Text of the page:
Why salespeople don’t ask for referrals – and why they should
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Why salespeople don’t ask for referrals – and why they should

Surprisingly, we’ve found that referrals often aren’t on the radar screen for sales organizations we deal with. Of course that depends in part on the business model. But it does leave us scratching our heads. Because referrals are the most valuable leads in sales. By far.

Let’s look at some numbers:

  • Studies show that referrals are much more likely to turn into sales than cold contacts – according to one estimate, 180 times more likely.
  • Referred customers are almost 20 percent more likely to stick with you than other buyers.

So more sales. And more loyalty. Who wouldn’t want that?

Yet, evidence shows that as few as 11 percent of salespeople actually ask for a referral. And very few sales leaders make them a priority.

Why worry about referrals?

The reason referrals get back-burnered, I think, is because everyone worries that asking for a referral could put a relationship with the customer at risk. “I might come across as too pushy,” the salesperson thinks. “It’s all about what I want – there’s nothing in it for my current buyer. So why would they want to help me out?”

Guess what? Research suggests that belief is dead wrong. If you have a good relationship, customers are probably way more willing to give you a referral than you think.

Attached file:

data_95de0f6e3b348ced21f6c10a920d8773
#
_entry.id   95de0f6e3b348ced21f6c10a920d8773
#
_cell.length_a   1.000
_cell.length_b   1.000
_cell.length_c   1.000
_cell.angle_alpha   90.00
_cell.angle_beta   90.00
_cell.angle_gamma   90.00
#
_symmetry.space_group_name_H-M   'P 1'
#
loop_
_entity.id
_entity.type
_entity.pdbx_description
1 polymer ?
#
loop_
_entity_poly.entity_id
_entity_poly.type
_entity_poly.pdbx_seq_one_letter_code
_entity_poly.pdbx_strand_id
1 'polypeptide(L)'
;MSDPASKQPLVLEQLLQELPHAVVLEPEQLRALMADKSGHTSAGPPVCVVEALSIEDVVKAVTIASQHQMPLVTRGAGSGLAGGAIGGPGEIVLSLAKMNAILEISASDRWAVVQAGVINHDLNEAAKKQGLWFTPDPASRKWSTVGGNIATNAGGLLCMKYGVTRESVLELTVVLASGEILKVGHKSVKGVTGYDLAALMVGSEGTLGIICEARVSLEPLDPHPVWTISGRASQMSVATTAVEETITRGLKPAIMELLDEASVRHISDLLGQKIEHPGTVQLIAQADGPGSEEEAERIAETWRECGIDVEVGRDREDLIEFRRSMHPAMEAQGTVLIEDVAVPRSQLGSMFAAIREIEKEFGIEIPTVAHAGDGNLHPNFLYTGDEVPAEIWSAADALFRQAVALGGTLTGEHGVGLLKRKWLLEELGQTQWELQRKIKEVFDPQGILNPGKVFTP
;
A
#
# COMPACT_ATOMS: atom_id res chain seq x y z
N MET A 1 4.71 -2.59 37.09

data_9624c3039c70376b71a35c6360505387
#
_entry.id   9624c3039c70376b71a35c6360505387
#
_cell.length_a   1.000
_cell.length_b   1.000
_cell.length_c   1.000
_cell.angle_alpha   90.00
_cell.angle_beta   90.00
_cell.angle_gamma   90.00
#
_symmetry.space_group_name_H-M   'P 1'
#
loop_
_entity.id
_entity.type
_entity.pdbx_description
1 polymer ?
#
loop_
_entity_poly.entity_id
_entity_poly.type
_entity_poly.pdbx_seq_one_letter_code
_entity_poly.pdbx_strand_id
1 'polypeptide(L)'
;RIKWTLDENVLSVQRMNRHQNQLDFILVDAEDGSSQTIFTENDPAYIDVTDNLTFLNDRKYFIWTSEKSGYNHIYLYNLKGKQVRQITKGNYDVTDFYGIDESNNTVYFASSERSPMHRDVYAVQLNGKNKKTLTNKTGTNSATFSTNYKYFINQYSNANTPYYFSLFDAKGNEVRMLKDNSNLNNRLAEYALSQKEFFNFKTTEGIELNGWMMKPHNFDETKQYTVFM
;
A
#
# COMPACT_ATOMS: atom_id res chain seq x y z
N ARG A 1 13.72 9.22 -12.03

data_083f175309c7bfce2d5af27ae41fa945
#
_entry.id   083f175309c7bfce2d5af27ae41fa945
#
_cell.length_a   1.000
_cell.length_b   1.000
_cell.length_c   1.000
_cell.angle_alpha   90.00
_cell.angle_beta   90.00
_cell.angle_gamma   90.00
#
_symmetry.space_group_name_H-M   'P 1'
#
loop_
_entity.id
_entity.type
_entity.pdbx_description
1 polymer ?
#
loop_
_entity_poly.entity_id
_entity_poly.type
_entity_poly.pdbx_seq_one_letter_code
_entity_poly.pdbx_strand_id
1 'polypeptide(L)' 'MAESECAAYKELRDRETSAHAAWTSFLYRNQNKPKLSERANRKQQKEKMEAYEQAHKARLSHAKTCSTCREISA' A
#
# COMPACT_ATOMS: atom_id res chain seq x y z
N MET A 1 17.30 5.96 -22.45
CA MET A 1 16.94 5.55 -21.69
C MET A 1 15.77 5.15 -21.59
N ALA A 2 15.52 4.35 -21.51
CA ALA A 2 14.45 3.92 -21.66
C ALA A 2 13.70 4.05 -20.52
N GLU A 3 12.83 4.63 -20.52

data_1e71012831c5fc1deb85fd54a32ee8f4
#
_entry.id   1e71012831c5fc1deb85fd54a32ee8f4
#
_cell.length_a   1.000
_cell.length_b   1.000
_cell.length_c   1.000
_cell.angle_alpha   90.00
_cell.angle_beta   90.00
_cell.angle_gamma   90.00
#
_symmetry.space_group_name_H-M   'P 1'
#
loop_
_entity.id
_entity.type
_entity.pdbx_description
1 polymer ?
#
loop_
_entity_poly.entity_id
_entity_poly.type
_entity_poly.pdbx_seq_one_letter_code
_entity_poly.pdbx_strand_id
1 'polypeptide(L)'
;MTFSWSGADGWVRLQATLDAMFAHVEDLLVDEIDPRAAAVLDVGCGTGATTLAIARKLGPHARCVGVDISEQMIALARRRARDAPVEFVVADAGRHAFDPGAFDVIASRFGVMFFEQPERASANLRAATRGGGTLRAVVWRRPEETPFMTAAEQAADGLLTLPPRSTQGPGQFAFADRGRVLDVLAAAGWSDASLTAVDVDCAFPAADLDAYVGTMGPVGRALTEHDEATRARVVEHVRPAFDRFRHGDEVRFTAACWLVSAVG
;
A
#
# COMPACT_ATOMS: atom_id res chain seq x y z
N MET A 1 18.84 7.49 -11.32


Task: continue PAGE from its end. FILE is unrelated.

And not just to do you a favor. To do themselves a favor.

What kind of favor?

Research shows that when your buyers give you a referral, it makes them feel more important to themselves, their friends and their colleagues.

That’s a hard concept to get your head around. Let me try to explain.

Think of a time when you told a friend about a great new restaurant, a trustworthy mechanic or a new product that exceeded your expectations. You didn’t do it just to help out the restaurant, the mechanic or manufacturer. It made you look like you’re in the know. And it helps your friend. They want to eat at a great restaurant. They need a mechanic. They’ll benefit from the product. So you’re helping them out.  

The same goes for sales. If we buy from a really good salesperson, we’re happy to connect them with a friend or colleague, because we think the salesperson will be an asset. And that makes us – the buyer – more valuable to our friends and colleagues.

The bottom line: Your buyers can get two benefits from referring you: It makes them feel good about themselves, and it makes them more valuable to their friends and colleagues.

Now there is a methodology to asking, but that’s a different topic. The takeaway here is that if you, the salesperson, ask for a referral, you can improve your relationship with your buyer, not put it at risk. 

So why wait?


Source: “Receiver Responses to Rewarded Referrals: The Motive Inferences Framework,” Verlegh et al, 2008, Journal of the Academy of Marketing Science, Nov. 2013.

1 Comment

  • Hello !!

    My insurance agent, by the way, he calls himself “Patrimonial Advisor” not insurance agent…. He is always asking me about referrals, I already give him several names of coleagues and relatives, and gess what? these collegues and relatives called me to confirm the value and benefits I get by working-investing with This guy, my “PA”, so I explain that to them and both of them invested on an specific product, so it is true, I fet good because I recommend a good “PA” to my Friends and I confirm that they see me as someone with experience on those kind of investments….

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